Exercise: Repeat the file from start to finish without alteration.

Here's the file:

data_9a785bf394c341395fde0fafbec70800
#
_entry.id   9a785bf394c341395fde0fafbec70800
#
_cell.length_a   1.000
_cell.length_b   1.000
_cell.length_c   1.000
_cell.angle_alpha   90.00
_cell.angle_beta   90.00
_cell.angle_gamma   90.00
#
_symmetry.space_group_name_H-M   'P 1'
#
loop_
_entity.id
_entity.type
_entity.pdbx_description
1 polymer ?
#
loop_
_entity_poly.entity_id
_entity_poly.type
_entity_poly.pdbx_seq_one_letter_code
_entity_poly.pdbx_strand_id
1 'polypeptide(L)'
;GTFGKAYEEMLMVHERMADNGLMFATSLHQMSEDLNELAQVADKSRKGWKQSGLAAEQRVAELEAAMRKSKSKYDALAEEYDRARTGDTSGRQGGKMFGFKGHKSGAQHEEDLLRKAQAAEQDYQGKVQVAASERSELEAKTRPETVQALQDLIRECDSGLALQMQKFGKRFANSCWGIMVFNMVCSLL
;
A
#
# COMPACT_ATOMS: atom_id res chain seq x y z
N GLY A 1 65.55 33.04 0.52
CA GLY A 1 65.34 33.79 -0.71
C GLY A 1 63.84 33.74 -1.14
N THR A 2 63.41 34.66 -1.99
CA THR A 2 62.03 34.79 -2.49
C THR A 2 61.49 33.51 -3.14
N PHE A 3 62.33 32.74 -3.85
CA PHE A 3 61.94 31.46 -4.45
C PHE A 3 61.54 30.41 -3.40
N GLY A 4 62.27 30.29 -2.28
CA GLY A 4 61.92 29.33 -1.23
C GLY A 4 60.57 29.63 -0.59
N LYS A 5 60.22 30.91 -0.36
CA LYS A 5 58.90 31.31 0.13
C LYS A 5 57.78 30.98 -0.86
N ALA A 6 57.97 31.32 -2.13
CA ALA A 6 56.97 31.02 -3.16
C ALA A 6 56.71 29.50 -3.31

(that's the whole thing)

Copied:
data_9a785bf394c341395fde0fafbec70800
#
_entry.id   9a785bf394c341395fde0fafbec70800
#
_cell.length_a   1.000
_cell.length_b   1.000
_cell.length_c   1.000
_cell.angle_alpha   90.00
_cell.angle_beta   90.00
_cell.angle_gamma   90.00
#
_symmetry.space_group_name_H-M   'P 1'
#
loop_
_entity.id
_entity.type
_entity.pdbx_description
1 polymer ?
#
loop_
_entity_poly.entity_id
_entity_poly.type
_entity_poly.pdbx_seq_one_letter_code
_entity_poly.pdbx_strand_id
1 'polypeptide(L)'
;GTFGKAYEEMLMVHERMADNGLMFATSLHQMSEDLNELAQVADKSRKGWKQSGLAAEQRVAELEAAMRKSKSKYDALAEEYDRARTGDTSGRQGGKMFGFKGHKSGAQHEEDLLRKAQAAEQDYQGKVQVAASERSELEAKTRPETVQALQDLIRECDSGLALQMQKFGKRFANSCWGIMVFNMVCSLL
;
A
#
# COMPACT_ATOMS: atom_id res chain seq x y z
N GLY A 1 65.55 33.04 0.52
CA GLY A 1 65.34 33.79 -0.71
C GLY A 1 63.84 33.74 -1.14
N THR A 2 63.41 34.66 -1.99
CA THR A 2 62.03 34.79 -2.49
C THR A 2 61.49 33.51 -3.14
N PHE A 3 62.33 32.74 -3.85
CA PHE A 3 61.94 31.46 -4.45
C PHE A 3 61.54 30.41 -3.40
N GLY A 4 62.27 30.29 -2.28
CA GLY A 4 61.92 29.33 -1.23
C GLY A 4 60.57 29.63 -0.59
N LYS A 5 60.22 30.91 -0.36
CA LYS A 5 58.90 31.31 0.13
C LYS A 5 57.78 30.98 -0.86
N ALA A 6 57.97 31.32 -2.13
CA ALA A 6 56.97 31.02 -3.16
C ALA A 6 56.71 29.50 -3.31